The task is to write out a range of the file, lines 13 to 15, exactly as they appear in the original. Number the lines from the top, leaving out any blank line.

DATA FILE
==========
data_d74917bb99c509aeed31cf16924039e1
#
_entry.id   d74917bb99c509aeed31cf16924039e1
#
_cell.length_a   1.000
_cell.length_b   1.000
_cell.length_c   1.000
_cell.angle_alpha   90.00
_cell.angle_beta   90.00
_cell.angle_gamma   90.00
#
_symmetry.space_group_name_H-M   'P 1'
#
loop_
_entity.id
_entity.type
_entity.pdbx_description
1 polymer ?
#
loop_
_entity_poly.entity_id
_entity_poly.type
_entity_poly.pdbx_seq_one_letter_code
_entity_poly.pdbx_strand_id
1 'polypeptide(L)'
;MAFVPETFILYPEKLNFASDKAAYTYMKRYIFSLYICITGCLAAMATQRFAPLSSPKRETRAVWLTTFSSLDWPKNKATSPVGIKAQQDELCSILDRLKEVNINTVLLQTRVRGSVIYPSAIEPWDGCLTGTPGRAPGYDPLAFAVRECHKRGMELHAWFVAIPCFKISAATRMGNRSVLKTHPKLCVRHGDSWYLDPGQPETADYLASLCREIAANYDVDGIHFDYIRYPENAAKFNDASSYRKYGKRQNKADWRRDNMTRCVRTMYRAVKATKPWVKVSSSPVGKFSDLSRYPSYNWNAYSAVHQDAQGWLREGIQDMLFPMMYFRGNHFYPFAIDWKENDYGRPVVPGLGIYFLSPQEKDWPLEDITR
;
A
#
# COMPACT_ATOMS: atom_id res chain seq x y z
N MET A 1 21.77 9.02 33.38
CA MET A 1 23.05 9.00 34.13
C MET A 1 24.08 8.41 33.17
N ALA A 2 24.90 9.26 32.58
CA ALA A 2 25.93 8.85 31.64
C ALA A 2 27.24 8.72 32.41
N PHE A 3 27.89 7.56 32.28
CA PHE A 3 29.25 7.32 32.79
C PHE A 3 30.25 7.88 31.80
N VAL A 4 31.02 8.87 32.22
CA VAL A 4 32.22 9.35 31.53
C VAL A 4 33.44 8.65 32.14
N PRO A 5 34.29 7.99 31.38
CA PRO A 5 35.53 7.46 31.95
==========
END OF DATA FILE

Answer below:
#
loop_
_entity.id